“I think that this has really hampered our ability to make progress, to come up with new ideas and see intuitively how new systems ought to behave.”

Progress in understanding quantum theory will, as implied by Scully, ultimately take the form of being able to discuss it in natural language and to formulate the theory in an intuitively perspicuous manner. We do not yet have the language or the concepts to do this, but each advance like the recent results reported in Science bring us a little closer, chipping away at the limits of our language that currently constitute the limits on our world.

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Since writing the above I have learned that the method used in the experiment described is called “weak measurement” (as mentioned in the abstract quoted above) and has been employed in other recent experiments (as well as having been criticized quite harshly). I have written further on weak measurement in some comments on the paper Observation of a quantum Cheshire Cat in a matter-wave interferometer experiment.

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Grand Strategy Annex

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Asked to recite some examples of institutions, it is not likely that language would be among the examples cited, but language is an institution, and moreover the institutions of language are the institutions of communication, cooperation, reasoning, and understanding. In so far as human experience involves communication, cooperation, reasoning, and understanding (inter alia), it is pervasively linguistic. That is to say, human experience is institutionalized in language.

I find the institutionalization of human experience in language interesting at present because language provides an excellent example of the distinction between formal institutions, based on an explicit social contract, and informal institutions, based on an implicit social contract, that I recently discussed in Twelve Theses on Institutionalized Power. Roughly speaking, spoken language is an informal institution while written language is a formal institution. We ought also to note in this context that spoken language has a deep history that goes far back into the Paleolithic, may be coextensive with biologically modern human beings, and which may also be shared by other species (both extant and extinct). On the other hand, written language is historically recent (from the perspective of the longue durée), emerging within the Agricultural Paradigm, seems to be exclusively human, and marks the distinction between prehistory and history proper (at least, in traditional historiography).

The institution of language demonstrates quite vividly how implicit social contracts can and do change quite rapidly, and, more importantly, more rapidly than explicit social contracts. The formal institutions of explicit social contracts often possess explicit mechanisms for recognizing change (for example, in relation to language, whether or not an English word appears in the Oxford English Dictionary, or, in French, whether some usage is recognized by L’Académie française) — a due process, as it were, that is most familiar in the case of the explicit social contract of legal codes. The existence of explicit mechanisms for change suppresses spontaneous change, whereas spoken language thrives on spontaneous change.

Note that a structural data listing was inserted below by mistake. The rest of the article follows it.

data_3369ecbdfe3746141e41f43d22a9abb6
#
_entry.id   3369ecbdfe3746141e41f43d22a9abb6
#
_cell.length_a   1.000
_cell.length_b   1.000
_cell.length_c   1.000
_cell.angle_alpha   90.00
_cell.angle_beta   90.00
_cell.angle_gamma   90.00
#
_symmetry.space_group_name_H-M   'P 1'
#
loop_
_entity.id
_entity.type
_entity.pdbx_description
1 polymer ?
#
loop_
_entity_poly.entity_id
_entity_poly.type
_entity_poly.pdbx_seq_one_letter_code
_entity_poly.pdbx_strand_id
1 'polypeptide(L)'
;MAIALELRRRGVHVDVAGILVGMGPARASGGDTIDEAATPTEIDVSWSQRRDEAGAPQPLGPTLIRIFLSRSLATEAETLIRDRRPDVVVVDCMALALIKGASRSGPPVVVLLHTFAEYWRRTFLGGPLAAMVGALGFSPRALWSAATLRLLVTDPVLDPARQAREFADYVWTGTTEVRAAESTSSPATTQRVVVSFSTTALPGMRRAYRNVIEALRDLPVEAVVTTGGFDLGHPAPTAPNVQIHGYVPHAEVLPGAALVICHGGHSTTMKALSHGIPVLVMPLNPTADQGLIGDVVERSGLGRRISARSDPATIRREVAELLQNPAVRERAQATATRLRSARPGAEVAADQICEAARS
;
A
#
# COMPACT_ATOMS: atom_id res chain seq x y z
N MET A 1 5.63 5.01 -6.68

One of the most familiar ways in which inter-generational conflict is expressed is in the different linguistic usages of older and younger generations. The implicit social contract of spoken language can be spontaneously changed by a single clever remark, coinage, or pronunciation. Since the ordinary business of life is largely driven by the fashion of the moment, a spontaneous change may be picked up and imitated by others quite quickly (this is now known as “going viral”). I read somewhere that the Castilian Spanish shift to pronouncing “s” and “c” with a lisp (i.e., pronouncing them as “th” as in “Barthelona,” which some Castilians say, but no Catalonian says) was the result of the imitation of a particular aristocrat who spoke with a lisp.

With the example in mind of language expressed both as a formal and as an informal institution, it is then interesting to consider socio-political social contracts in this context. I think we find that, as with language, implicit social contracts can and do change with some degree of rapidity, while explicit social contracts tend to change much more slowly. As observed above in relation to the law, if due process must be followed in, for example, changing the constitution of a nation-state, this will happen much more slowly than political opinion changes in those areas of social and political life not subject to formal institutions. At times this tension between formal and informal institutions, and their different rates of change, can result in revolution, when the implicit socio-political contract has changed very rapidly over a large proportion of a population even while the explicit socio-political contract has not changed (or not changed enough to satisfy public opinion).